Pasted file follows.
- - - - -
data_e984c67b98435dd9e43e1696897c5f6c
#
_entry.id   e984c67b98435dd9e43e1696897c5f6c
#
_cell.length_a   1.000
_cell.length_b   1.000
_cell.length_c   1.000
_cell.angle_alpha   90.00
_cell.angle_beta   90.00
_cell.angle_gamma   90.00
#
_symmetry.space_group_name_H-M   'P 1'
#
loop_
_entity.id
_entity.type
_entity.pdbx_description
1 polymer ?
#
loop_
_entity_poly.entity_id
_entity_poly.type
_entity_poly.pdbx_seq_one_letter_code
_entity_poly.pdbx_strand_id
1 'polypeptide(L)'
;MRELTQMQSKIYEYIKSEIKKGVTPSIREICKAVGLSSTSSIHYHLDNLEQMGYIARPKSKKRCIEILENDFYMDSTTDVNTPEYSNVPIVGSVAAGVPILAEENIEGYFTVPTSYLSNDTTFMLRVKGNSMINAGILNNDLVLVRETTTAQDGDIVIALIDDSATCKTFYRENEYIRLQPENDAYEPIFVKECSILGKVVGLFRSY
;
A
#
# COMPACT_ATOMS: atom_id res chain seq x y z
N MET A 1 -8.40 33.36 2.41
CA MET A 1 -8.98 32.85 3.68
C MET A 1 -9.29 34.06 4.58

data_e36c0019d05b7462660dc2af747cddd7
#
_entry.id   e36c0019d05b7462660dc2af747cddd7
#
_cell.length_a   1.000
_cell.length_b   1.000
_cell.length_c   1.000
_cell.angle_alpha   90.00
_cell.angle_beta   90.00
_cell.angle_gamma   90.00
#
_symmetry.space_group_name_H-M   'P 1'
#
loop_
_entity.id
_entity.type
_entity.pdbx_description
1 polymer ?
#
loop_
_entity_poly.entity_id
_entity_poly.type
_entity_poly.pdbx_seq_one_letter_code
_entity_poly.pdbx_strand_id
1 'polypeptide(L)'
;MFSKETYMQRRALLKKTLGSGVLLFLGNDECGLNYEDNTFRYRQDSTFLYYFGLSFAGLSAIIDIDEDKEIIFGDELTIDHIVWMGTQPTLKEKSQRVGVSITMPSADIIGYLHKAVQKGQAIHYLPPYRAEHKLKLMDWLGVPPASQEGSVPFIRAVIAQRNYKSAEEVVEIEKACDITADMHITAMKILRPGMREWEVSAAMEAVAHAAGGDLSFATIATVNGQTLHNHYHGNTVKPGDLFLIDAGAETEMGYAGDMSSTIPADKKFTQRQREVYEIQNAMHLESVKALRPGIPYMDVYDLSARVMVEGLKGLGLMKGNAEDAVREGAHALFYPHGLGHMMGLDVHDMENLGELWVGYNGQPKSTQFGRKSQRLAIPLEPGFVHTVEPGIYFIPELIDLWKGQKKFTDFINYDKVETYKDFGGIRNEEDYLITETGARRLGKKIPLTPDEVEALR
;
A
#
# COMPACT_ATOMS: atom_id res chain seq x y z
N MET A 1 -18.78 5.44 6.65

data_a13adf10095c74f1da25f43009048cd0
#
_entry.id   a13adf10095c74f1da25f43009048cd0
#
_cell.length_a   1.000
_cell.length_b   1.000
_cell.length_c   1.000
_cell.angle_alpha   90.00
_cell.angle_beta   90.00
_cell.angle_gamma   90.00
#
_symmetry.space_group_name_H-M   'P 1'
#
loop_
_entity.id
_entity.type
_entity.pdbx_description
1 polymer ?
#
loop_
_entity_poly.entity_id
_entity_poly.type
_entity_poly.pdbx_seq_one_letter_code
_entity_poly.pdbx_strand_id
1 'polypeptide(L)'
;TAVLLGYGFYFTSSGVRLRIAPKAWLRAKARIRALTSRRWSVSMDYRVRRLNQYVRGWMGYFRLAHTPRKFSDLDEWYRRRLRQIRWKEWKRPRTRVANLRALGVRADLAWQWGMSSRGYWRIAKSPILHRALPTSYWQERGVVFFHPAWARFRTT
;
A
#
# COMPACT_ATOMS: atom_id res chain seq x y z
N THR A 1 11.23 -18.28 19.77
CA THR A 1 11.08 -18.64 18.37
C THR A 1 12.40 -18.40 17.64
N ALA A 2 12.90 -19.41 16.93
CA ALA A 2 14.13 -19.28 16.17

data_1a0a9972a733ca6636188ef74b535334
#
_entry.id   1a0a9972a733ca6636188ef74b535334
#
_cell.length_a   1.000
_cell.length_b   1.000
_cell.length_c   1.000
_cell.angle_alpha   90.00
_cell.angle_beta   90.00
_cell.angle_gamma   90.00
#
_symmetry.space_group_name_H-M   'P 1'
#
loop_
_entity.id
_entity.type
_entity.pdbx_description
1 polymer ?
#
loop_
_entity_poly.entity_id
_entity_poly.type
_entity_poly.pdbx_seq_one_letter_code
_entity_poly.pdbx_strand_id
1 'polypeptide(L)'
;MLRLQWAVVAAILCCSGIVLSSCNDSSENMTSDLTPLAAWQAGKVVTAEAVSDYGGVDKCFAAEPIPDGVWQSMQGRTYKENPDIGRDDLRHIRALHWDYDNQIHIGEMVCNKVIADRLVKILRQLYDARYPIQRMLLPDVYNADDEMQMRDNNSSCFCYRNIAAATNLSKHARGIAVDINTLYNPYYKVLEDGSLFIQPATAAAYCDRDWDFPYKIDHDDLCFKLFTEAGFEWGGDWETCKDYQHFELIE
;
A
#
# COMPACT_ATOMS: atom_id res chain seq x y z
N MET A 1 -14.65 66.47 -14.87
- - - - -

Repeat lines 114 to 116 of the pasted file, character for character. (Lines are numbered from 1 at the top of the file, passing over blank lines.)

_entity.id
_entity.type
_entity.pdbx_description